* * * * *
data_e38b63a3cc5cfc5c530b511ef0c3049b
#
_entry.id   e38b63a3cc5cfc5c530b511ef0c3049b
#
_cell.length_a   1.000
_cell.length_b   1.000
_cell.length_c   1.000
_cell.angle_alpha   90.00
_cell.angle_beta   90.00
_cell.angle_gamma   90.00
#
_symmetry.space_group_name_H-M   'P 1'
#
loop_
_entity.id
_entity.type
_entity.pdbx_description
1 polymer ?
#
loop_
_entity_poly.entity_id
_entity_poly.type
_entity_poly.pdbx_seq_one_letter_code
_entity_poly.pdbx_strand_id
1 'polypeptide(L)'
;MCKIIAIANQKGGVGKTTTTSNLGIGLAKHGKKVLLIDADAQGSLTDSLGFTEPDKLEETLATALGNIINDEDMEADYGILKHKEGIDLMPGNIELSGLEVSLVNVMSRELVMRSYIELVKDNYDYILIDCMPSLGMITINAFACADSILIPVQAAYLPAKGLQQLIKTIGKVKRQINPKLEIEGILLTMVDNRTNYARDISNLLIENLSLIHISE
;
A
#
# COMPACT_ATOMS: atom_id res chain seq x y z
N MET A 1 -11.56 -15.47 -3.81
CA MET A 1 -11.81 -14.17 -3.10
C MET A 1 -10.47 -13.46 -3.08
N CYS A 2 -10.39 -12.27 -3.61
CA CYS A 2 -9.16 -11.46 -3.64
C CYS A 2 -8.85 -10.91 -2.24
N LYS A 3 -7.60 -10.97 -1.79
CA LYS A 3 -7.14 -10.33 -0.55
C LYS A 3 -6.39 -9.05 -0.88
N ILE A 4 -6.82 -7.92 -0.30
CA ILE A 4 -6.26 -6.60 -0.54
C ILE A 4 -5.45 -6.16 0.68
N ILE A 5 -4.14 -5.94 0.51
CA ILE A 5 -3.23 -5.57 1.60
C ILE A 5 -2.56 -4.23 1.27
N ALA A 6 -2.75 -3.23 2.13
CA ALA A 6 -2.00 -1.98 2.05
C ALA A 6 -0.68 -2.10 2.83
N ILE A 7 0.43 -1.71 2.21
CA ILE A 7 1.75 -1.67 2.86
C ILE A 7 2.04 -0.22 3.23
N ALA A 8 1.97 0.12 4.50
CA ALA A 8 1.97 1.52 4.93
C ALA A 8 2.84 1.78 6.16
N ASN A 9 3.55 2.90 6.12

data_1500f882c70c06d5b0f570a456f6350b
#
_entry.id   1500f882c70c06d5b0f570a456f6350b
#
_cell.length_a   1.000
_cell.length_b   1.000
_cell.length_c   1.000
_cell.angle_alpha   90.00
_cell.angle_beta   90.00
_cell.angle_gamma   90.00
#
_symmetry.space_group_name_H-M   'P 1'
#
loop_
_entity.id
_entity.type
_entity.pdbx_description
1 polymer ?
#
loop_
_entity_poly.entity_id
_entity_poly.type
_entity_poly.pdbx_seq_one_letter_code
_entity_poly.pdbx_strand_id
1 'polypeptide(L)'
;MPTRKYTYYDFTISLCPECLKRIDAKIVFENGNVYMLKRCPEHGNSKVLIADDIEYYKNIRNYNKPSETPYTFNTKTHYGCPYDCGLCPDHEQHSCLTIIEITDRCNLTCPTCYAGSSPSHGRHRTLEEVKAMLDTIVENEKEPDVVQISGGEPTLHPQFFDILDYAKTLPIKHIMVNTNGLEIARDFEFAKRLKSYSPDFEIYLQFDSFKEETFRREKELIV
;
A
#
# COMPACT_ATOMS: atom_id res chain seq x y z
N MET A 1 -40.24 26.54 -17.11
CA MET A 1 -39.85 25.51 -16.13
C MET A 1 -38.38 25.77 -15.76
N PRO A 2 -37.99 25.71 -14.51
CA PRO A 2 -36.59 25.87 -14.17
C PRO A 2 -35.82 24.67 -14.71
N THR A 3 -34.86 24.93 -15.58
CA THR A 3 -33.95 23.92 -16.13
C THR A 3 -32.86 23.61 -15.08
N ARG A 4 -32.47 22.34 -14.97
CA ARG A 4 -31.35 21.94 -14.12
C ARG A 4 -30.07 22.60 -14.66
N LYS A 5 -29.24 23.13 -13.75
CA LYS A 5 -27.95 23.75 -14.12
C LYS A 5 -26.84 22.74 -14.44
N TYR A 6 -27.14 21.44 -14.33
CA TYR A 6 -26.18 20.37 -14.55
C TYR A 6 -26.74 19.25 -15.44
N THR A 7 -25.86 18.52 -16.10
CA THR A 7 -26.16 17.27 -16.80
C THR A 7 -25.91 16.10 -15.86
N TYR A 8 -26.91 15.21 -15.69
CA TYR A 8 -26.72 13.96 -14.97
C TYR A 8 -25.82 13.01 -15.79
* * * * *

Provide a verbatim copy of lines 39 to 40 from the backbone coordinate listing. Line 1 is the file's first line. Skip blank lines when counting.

C LYS A 3 -6.39 -9.05 -0.88
N ILE A 4 -6.82 -7.92 -0.30